5 Keys to Good Mental Health

Americans are taught on a regular basis that exercise and diet are the keys to great health and preventive care from later health problems. However, I believe the real secret to even good physical health is good mental health. Over my forty-plus years of life I have observed many truths that work in life and I have compiled a short 5-point list on what I believe are the most essential for daily optimal mental health.

#1) Positive Self-Statements

We all define ourselves in some way, either mostly positive or negative. How we view ourselves is one of the single most critical factors in determining whether you will have good mental health. Do you hear yourself saying, “I am so stupid, not good enough, worthless, piece of trash, no good to anyone” or do you tend to accentuate the positives about yourself and focus on your good qualities more than the bad.

Self-love and not self-loathing or the other extreme of self-absorption is the key here.

If you have trouble in this area then you need to write down daily 5 qualities that you do possess and resolve to believe these things about yourself. Do this for at least two straight weeks. If you have trouble birthing these qualities then ask a trusted friend or family friend for them. Remember, God doesn’t make junk-but we sure would like to throw ourselves out once in awhile.

#2) Forgiveness

Research shows time and time again that our psyche wards and behavioral units are filled with people because of a common identifier-unresolved guilt. Guilt over bad things you have done or even perceived guilt is a killer to our mental well being. Guilt will bleed over into depression and make us miserable. We have to be in some way in process to absolve our guilt. We must forgive others and ourselves if we are to enjoy life the way we were intended. If you have had trouble in your attempts try turning it over to a higher power named God.

At some point we must conclude that we all have flaws and shortcomings that inevitably will hurt other people. The bottom line is that we are just as much in need of forgiveness as the next person. We are broken people living in a broken world. Jesus identified the great human need for ongoing forgiveness when he said in the Lord’s Prayer, “…and forgive us our sins, as we forgive those who sin against us” (Luke 11:4).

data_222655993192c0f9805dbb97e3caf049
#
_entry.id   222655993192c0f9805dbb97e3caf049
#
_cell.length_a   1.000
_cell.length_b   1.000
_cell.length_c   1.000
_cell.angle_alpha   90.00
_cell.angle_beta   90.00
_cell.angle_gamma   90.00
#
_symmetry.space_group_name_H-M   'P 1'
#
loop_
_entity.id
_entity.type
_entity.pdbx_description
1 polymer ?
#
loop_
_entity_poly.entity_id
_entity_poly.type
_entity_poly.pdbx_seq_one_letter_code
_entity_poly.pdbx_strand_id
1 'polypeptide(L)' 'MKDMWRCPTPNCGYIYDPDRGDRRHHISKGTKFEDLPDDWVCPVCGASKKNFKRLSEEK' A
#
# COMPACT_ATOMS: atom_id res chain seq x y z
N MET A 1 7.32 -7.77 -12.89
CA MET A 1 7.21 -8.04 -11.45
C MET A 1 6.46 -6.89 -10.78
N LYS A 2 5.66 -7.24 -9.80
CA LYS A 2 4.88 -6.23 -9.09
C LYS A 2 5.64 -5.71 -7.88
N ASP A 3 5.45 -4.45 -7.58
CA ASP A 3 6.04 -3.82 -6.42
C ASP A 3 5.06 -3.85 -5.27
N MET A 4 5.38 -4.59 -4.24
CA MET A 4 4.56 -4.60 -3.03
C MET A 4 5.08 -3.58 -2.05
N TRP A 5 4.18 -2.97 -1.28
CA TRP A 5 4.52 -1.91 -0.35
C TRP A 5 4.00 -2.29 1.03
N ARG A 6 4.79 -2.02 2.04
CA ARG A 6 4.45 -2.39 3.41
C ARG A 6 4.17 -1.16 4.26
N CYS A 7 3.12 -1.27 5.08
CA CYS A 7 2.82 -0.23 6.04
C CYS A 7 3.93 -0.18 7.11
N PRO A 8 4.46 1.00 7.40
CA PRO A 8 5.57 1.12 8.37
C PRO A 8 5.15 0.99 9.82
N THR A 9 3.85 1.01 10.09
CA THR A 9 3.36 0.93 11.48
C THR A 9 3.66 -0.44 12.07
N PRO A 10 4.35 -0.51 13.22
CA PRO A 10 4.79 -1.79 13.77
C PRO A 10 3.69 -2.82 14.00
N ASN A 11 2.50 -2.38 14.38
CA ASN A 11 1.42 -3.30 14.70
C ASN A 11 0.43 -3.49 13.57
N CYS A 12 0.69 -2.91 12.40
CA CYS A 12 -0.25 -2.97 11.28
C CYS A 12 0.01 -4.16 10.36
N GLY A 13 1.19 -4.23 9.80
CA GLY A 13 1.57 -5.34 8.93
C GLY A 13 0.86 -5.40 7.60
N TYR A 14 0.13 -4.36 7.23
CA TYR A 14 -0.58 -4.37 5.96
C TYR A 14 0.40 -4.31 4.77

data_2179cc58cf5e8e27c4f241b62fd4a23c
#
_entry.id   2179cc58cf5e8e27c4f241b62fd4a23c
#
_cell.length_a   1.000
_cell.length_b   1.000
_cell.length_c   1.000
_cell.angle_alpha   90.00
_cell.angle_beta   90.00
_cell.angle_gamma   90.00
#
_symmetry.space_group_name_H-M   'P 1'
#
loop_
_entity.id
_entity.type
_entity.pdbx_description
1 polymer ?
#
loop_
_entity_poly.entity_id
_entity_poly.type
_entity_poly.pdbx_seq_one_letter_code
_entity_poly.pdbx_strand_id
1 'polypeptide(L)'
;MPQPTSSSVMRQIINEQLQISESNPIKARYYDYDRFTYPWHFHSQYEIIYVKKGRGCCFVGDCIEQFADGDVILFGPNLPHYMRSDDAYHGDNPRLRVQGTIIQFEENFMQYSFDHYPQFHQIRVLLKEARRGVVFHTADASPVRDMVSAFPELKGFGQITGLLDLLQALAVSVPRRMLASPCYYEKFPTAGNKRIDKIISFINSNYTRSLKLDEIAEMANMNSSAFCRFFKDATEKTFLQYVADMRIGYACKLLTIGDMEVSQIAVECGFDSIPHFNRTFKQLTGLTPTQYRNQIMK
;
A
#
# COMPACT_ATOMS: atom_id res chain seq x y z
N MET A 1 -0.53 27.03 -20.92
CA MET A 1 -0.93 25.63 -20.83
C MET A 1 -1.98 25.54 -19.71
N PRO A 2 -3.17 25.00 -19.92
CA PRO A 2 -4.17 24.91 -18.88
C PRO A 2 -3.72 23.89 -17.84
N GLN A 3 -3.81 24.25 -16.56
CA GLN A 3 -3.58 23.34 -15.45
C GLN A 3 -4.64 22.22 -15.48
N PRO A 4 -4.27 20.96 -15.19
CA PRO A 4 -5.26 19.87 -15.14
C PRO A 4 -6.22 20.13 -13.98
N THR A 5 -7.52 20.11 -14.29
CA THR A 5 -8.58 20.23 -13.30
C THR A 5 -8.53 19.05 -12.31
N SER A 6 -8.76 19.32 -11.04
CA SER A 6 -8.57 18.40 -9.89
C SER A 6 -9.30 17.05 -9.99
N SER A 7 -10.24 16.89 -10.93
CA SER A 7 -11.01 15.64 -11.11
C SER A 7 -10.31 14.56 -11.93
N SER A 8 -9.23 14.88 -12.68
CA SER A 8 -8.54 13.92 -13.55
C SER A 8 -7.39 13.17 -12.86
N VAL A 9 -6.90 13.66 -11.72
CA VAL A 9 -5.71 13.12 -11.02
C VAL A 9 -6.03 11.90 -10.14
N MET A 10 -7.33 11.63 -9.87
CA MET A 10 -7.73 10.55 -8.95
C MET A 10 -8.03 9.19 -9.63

#3) Volunteerism

The oldest people that are the happiest are the ones that figured out that something that feels good inside of us is released when we help others. Not too long ago a homeless man dropped by and stayed overnight on our church parking lot. Over time I have spent countless hours talking to this man, getting to know him, helping him do his laundry, pay for showers at a truck stop, buy food for him, watch him get an apartment and grow closer to God. Being part of the growth process for another human being is one of the single most rewarding things a person can do in life and the dividends pay off exponentially in the realm of mental health.

#4) Accountability

Every single person has a set of personal flaws, struggles or deficiencies that cause or are indiscretions themselves that cause us pain. In order to successfully maneuver through our barriers we must incorporate a team of mentors, counselors and friends that we can be transparent with and be held accountable to.

I had a woman share with me one time that her boyfriend struggles with pornography. I told her that unless he ropes in a male accountability partner he would most likely never break free. We have to have someone that we report to on a daily or weekly basis on how we are dealing with our struggles or goals that we have set for ourselves. We were not meant to bare our burdens alone.

Interdependency is the key here. Not co-dependency or independency (self-sufficiency). No one is truly self-sufficient. Who do you call when your cable TV goes out? Yourself?

#5) Boundaries

In life at some point other people will try to take advantage of us or unknowingly allow their dysfunction to make us feel guilty for not helping like they would like us to. We have to learn when to say, “yes” and when to say, “no.” We have to learn our limits and have enough respect for people that set their boundaries with us (accepting their limits) if we are going to experience good mental health. A great book that I have referred umpteen people to is called Boundaries by Dr. Henry Cloud and Dr. John Townsend .

These are the five most critical factors that I have observed over the years that will affect one’s mental health and overall well-being in ways that others simply do not.